Southern Living is a nice magazine produced by nice people about a nice place called the South. Everybody I work with is nice. No one yells, no one cusses, no one brings firearms or anthrax to work, no one posts naked pictures of themselves on the internet (well, no one that you’d want to see), and no one runs puppy mills. We’re nice.
Thus, it came as a big surprise when the lead story I wrote for the March 2010 issue (currently on newsstands) generated a firestorm of criticism. The issue showcases Charleston, South Carolina, a city that epitomizes the beauty and gracious living for which the South is known. I proclaimed Charleston “the South’s garden gateway,” because so many of the iconic plants that define our landscapes came not from North America, but were brought here on ships from their native Asia through the bustling colonial port of Charleston. Among those plants — crepe myrtle; mimosa; sweet olive; Indica azalea (shown above on the banks of the Rice Mill Pond at Charleston’s famous Middleton Place); and gardenias, pictured on the cover at left. In fact, the first gardenias grown outdoors in the U.S. were planted in the Charleston garden of their namesake, Dr. Alexander Garden, in 1762.
Now, that’s a nice story, isn’t it? So why are people mad at me? Because I committed the mortal sin of trying to be objective. Man, I’ll never do that again!
The source of the controversy is another iconic plant of the South, the camellia. Most sources credit its introduction to the South to French botanist, Andre Michaux, who established the South’s first botanical garden just north of Charleston in 1786. Records indicate that some of the earliest camellias planted in a private garden appeared at Middleton Place in the early 1800′s and were gifts from Andre Michaux to Henry Middleton.
According to the folks at Middleton Place, Henry Middleton planted 4 camellias, one at each corner of his parterre garden. It was a double red they called ‘Reine des Fleurs’ (“Queen of Flowers”). Only one of them survives today, the source of the flowers you see in the photo below.
And that is why people (including some at nearby Magnolia Plantation, another beautiful must-see garden) call me a horticultural heretic. They say Michaux couldn’t have given Middleton ‘Reine des Fleurs’, because ‘Reine des Fleurs’ wasn’t named until 1845 and Michaux died in 1802.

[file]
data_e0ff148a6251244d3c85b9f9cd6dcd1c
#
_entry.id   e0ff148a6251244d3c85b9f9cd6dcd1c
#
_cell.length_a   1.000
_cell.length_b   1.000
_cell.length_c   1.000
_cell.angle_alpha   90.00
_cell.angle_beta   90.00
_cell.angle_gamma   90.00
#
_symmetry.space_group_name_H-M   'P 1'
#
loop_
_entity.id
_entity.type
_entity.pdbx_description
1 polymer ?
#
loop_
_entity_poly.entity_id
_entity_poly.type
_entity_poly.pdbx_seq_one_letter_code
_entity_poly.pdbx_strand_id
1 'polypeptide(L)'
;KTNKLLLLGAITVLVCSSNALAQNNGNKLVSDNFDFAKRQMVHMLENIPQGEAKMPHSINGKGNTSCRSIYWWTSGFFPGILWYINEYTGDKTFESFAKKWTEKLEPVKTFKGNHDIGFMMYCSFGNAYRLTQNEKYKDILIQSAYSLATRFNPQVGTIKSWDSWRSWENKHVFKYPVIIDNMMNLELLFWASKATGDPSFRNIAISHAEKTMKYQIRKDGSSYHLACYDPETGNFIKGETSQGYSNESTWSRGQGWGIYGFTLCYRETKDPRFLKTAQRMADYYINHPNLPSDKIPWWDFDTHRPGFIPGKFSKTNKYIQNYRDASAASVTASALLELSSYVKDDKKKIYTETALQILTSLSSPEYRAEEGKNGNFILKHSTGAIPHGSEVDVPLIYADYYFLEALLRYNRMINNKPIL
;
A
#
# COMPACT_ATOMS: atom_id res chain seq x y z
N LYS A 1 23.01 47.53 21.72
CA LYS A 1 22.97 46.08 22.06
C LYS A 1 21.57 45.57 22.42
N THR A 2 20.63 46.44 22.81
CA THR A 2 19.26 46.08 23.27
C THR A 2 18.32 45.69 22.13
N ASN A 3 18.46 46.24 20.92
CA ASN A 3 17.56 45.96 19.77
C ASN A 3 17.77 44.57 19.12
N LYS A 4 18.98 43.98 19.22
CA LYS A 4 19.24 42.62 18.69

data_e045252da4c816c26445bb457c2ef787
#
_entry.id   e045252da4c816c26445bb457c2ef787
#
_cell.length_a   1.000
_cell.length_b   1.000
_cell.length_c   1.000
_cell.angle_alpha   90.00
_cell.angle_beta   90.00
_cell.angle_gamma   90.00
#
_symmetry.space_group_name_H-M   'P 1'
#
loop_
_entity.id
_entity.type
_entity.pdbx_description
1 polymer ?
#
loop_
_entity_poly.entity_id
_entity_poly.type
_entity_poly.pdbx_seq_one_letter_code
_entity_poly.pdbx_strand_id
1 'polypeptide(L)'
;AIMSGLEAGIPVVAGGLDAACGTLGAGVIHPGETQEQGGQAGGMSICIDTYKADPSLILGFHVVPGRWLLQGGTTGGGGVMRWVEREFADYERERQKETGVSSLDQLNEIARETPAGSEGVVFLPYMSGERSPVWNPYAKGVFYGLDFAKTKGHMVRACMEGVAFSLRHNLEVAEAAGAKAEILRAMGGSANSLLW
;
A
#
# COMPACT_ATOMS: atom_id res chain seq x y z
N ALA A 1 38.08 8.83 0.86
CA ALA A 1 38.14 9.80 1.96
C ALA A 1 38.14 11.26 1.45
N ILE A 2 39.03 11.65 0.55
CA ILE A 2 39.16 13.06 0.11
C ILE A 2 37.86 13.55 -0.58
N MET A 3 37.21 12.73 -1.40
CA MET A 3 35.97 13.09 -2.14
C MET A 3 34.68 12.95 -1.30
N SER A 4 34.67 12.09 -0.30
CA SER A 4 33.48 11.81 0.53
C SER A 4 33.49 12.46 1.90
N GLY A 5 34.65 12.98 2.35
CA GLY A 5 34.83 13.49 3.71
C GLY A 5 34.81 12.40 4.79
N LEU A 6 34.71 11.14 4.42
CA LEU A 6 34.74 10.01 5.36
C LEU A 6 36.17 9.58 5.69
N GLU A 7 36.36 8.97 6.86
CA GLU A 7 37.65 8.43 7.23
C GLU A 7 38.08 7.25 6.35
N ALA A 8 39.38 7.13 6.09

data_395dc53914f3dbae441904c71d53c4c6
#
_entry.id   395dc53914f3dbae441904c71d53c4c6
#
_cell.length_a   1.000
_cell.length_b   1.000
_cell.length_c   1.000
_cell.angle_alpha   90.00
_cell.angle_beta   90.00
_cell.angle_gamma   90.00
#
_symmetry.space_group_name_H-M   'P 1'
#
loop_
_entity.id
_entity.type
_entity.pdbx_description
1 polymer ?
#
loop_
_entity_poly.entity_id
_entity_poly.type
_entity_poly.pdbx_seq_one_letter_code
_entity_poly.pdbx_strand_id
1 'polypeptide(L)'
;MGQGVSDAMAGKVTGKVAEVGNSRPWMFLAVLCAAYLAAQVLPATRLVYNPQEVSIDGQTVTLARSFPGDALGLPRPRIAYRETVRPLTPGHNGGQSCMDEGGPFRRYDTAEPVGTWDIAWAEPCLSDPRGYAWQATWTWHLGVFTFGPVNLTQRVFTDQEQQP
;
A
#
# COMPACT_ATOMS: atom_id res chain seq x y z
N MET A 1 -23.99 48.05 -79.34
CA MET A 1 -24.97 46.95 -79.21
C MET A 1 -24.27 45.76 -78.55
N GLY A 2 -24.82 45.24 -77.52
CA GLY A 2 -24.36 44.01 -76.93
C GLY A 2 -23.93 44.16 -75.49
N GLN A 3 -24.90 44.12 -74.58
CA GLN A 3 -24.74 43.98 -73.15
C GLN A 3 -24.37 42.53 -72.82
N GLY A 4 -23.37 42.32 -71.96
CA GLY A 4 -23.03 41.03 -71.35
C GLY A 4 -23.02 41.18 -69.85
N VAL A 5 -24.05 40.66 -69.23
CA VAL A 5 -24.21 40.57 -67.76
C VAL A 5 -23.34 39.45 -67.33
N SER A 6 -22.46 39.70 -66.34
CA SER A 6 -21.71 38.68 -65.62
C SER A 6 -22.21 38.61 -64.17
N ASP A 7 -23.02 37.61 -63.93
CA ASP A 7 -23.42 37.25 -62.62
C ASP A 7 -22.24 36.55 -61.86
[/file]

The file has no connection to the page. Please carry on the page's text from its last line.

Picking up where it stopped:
I included that tidbit in my first draft of the Charleston story that I sent for checking to both Middleton and Magnolia. Shortly after, I received a phone call from Middleton, complaining about what I’d written. They said there were actually two ‘Reine des Fleurs’ — one given by Michaux and named by the Middletons and a totally different one officially named ‘Reine des Fleurs’ in 1845 by the people in charge of naming such things. So therefore, Middleton Place still claims to have Michaux’s oldest surviving camellia.
To avoid devoting my entire story to the RDF issue and the and thereby encourage most readers to immediately recycle the March issue, I omitted the controversy altogether. That’s when certain camellia-philes (who probably also collect beer cans, burned-out light bulbs, and giant balls of string) got furious. Here’s a sampling from a camellia forum:
“It saddens me that Southern Living has bowed to the “Middleton Place Mafia”! Middleton Place has been caught in a LIE! Southern Living is perpetuating the LIE!”
“When I write an article, I do my homework to make sure that what I am writing is true. Shame on Southern Living for propagating a myth that they can not prove is true or false.”
“If you want to write stories without verifying sources or determining the accuracy of the facts, perhaps the National Inquirer (sic) would be more suited for you.”
For the record, I have always dreamed of writing for the National Inquirer.
The Grump did not bow to the Mafia (although if Michael Corleone showed up at my front door, I think I would). I simply refused to devote a great deal of space to a subject that interested maybe 10 readers.
Camellia-spat aside, if you’re interested in the history of Southern plants — when they got here and when they first appeared — I encourage you to order a copy of Gardens and Historic Plane Antebellum South by landscape architect and garden historian James Cothran. You’ll be surprised to learn how many of the plants you grew up with and thought were native actually entered the South from abroad through such ports as Charleston, Savannah, and New Orleans. The Grump used this book extensively in researching his story and found its meticulous research invaluable and fascinating.